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Discussion Starter #22
Anyone have any idea how much/ what kind of gear lube to use for the rear end of a 93 d350?
in terms of fluid weight, it depends on your climate and how much you plan on towing and working the diff. the more you work it and the hotter, the winner fluid weight you want. the opposite is true as well.

my 1993 FSM says the following:

Anticipated outdoor temps above 90:
sae 140
sae 80w-140
sae 85w-140

Anticipated outdoor temps -10 to 90:
sae 90
sae 80w-90
sae 80w-140
sae 85w-140

Anticipated outdoor temps below -10:
sae why would you live somewhere like this?
sae 75w
sae 75w-90
sae 80w
sae 80w-140

it also adds "a friction additive must be used in 8.25 and 9.25 limited slip differentials. Dana axles don't require any friction additive"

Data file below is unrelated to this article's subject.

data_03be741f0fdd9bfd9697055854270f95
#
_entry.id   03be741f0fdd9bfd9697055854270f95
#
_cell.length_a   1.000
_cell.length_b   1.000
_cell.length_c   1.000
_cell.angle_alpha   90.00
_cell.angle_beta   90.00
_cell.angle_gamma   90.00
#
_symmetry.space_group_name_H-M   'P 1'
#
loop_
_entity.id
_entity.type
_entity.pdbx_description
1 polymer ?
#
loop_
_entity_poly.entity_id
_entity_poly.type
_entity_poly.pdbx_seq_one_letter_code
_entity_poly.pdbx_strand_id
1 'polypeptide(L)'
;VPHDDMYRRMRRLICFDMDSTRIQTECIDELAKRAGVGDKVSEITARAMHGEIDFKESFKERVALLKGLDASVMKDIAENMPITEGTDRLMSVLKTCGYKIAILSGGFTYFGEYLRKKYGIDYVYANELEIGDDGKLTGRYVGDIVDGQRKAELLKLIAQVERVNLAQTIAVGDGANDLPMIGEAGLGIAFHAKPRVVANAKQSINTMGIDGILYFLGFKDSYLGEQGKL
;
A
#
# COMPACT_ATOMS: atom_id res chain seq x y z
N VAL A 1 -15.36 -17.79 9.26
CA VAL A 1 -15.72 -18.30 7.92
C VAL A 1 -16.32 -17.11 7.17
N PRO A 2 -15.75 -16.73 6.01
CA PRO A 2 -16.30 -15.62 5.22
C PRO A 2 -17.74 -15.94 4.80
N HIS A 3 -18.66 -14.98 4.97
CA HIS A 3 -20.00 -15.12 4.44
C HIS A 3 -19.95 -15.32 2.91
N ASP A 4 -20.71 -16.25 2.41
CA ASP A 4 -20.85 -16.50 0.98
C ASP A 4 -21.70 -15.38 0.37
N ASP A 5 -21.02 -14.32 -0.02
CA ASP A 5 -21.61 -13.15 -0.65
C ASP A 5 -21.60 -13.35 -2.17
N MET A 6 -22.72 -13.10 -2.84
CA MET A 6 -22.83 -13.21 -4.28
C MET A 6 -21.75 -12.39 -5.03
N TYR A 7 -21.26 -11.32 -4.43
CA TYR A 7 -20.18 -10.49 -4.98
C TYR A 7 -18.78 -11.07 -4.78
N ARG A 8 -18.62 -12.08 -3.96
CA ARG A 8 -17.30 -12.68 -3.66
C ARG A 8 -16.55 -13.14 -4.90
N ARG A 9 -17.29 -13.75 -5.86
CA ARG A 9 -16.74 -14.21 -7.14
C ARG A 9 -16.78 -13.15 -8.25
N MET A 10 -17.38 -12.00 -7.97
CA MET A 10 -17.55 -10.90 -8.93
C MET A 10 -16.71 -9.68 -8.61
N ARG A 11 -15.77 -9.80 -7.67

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I got 80w 90. I don't drive it in the winter but I'm sure it'll be fine.
 

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I'm offering $9000. That is $3500 for the Boss Vplow and $5500 for the truck. It has no leaks. Maintained really well.

I'm hoping I'll get it and then be posting on the what I did to my 1st gen thread...
 

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good luck and welcome!
Thanks, I've learned so much just lurking here for a week or so.

No opinions on the truck? With the research I've done, it seems like I could be getting a really good deal even though blue book tells me otherwise. Pricing on 1st gens seems like an anomaly in the auto market... In the end, a good deal is a state of mind. I was just hoping for some assurance and ideas of what others may expect to pay for a truck like this. I almost feel like it is one of those rare survivors that could be worth a bit more. Then again, it is a 23 year old truck. :flag1:
 

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well as far as my opinion, I'm new to the Cummins (haven't even got mine yet), but I've had a D or W gasser series forever.